Paying through the nose for imported water
By Pam Slater-Price and Bill Horn
San Diego County residents are paying too much for a valuable liquid, and it’s not just gasoline.
It’s imported water. Nearly 3.1 million local consumers — that’s most of us — are paying too much for imported water. We pay a premium to purchase and transport it from Northern California and the Colorado River.
And we entrust the powerful water agencies that bring us imported water to charge us fairly. But at least one of them isn’t.
The Metropolitan Water District of Southern California is grossly overcharging our regional wholesaler, the San Diego County Water Authority, exposing ratepayers to tens of millions of dollars annually in disproportionate costs. This is money right out of your pocket.
The dollar figures are alarming.
In a lawsuit, the Water Authority estimates that Met’s overcharges will total $40 million this year and could climb to $2.1 billion by 2047.
As a result, the county Board of Supervisors this week adopted a resolution supporting the Water Authority in its court fight.
With our action, we joined the cities of San Diego, Escondido, Oceanside, Poway, and Del Mar and at least 10 local water districts that are siding with the Water Authority. Also supporting the Water Authority are the San Diego Regional Chamber of Commerce, Downtown San Diego Partnership and the San Diego County Taxpayers Association.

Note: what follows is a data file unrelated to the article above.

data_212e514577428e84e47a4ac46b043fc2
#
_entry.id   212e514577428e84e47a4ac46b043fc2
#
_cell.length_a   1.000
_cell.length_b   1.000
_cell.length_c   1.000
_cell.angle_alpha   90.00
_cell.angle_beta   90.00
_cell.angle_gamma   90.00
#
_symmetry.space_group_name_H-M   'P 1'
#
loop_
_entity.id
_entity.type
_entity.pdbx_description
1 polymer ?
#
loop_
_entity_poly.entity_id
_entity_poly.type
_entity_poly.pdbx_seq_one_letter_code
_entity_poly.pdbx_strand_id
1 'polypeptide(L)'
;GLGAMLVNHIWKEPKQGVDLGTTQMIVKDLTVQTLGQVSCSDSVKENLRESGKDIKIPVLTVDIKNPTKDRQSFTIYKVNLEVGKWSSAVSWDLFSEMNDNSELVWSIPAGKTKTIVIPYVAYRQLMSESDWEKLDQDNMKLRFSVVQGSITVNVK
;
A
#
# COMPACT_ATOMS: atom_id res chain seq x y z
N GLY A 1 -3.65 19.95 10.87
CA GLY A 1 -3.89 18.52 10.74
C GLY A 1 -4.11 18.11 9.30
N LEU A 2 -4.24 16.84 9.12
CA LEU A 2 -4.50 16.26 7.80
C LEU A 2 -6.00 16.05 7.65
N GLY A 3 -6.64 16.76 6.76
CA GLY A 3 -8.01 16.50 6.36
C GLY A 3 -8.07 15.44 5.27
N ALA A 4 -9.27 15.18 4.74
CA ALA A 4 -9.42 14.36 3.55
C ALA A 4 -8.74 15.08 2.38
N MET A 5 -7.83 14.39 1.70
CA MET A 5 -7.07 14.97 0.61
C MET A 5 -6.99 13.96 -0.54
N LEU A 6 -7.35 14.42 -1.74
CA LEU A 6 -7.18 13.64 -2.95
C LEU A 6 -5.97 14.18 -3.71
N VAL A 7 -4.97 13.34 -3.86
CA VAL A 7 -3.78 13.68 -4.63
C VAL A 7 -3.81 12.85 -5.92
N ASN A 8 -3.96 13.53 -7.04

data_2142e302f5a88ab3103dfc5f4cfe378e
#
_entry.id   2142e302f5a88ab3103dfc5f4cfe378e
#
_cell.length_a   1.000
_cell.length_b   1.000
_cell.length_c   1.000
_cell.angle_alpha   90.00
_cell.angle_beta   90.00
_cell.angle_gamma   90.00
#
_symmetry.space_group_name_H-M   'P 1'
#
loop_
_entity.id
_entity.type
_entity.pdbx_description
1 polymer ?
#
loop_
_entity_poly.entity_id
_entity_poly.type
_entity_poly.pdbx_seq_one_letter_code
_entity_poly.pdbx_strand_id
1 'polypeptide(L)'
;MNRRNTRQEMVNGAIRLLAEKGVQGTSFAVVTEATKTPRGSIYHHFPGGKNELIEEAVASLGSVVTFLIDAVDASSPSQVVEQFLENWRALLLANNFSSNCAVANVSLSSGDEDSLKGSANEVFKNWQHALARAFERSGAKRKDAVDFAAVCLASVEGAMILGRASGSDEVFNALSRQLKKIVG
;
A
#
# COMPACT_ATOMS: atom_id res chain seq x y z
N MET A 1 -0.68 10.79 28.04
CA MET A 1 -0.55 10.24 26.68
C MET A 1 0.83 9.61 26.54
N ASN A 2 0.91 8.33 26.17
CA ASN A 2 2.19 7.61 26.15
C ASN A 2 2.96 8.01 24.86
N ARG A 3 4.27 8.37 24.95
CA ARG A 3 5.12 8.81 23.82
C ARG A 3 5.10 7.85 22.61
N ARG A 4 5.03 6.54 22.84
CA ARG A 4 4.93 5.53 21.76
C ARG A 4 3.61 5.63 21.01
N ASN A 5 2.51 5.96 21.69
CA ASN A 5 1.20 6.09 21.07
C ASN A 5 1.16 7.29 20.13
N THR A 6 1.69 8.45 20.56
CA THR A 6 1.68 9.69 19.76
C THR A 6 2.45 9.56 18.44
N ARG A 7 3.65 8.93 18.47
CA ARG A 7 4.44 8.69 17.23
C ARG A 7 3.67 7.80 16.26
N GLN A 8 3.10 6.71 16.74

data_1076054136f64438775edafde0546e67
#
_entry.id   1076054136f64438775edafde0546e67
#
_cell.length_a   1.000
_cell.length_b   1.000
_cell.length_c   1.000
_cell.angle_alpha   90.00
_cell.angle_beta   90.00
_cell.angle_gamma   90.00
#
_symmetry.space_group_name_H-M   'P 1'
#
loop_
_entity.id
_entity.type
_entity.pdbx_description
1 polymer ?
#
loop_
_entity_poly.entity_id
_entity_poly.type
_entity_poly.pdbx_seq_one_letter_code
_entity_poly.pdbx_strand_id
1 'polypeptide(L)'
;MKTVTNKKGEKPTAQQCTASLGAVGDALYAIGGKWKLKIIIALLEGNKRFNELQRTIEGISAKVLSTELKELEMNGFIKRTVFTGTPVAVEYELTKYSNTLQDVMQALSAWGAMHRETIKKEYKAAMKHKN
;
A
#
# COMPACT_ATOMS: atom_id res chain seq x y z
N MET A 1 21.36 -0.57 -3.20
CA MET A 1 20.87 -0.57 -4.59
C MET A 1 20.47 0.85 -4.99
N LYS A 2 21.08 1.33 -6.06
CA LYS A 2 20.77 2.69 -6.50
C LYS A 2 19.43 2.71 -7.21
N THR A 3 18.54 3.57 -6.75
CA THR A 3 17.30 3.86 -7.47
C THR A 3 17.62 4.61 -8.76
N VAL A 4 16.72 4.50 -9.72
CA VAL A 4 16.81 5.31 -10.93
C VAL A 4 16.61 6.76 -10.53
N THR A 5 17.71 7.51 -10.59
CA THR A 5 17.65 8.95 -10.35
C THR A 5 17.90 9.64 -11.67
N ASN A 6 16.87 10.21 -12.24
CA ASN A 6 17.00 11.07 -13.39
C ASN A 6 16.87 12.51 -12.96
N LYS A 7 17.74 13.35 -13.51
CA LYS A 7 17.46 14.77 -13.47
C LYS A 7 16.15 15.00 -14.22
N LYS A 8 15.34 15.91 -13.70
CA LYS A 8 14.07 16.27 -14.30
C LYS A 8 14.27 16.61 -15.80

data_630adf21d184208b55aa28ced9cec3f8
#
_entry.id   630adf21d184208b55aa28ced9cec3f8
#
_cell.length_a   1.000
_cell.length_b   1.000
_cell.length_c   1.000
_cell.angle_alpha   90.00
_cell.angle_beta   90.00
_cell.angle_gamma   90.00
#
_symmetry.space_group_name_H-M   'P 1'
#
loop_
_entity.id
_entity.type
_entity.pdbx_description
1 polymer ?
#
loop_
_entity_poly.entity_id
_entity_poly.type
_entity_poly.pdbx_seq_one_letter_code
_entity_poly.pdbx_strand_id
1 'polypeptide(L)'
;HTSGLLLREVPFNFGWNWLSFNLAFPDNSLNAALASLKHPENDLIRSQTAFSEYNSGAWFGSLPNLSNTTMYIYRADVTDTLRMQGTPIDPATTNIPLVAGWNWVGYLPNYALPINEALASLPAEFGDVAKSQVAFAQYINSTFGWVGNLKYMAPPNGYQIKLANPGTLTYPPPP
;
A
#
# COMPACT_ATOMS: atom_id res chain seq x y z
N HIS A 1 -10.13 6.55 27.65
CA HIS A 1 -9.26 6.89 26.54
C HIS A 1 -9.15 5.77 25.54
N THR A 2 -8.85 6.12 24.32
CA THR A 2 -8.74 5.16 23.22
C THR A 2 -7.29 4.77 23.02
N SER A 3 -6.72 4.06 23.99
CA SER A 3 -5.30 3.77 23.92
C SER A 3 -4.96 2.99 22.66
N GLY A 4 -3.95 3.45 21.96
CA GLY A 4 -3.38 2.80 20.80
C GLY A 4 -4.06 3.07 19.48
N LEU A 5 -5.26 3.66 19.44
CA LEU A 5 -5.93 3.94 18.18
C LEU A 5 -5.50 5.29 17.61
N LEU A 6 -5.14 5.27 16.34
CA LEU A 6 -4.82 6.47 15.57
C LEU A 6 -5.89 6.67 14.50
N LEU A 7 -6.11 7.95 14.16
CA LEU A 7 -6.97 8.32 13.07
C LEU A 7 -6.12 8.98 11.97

To understand our collective outrage, here is the background:
The sprawling Metropolitan Water District of Southern California serves 26 “member agencies” in Los Angeles, Orange, Ventura, Riverside, San Bernardino and San Diego counties.
Among those agencies, only the San Diego County Water Authority pays Met a separate fee to transport its independent water supply. The source of that supply is the Colorado River, and the Water Authority gains access to it through long-term agreements with the Imperial Irrigation District and the federal government. Water from those agreements comprises 25 percent of San Diego County’s current supply portfolio.
But getting that water — millions of gallons of it — from Imperial Valley to San Diego County requires the use of Metropolitan’s pipelines and pumps.
Metropolitan charges the Water Authority for its so-called “transportation costs.” That’s fair. What’s not fair are the unrelated charges, including the cost of Met’s own water supplies, that Met tacks onto the Water Authority’s bill.
In other words, local consumers are paying Metropolitan for water that the Water Authority purchases independently. That means we pay an inflated transportation cost, which in turn subsidizes the costs paid by Metropolitan’s 25 remaining member agencies.
If the court rules in favor of the Water Authority, San Diego County ratepayers will see the benefits.
Refunds would go to the 24 retail water agencies and cities within the county and, by extension, their ratepayers.
A case management hearing for the lawsuit is scheduled for April 11. In the meantime, the Water Authority will continue to build its case.
Our message for consumers: We have been a cash cow for Met for far too long and we are paying through the nose for no valid reason.
Pam Slater-Price represents District 3 and Bill Horn represents District 5 on the San Diego County Board of Supervisors.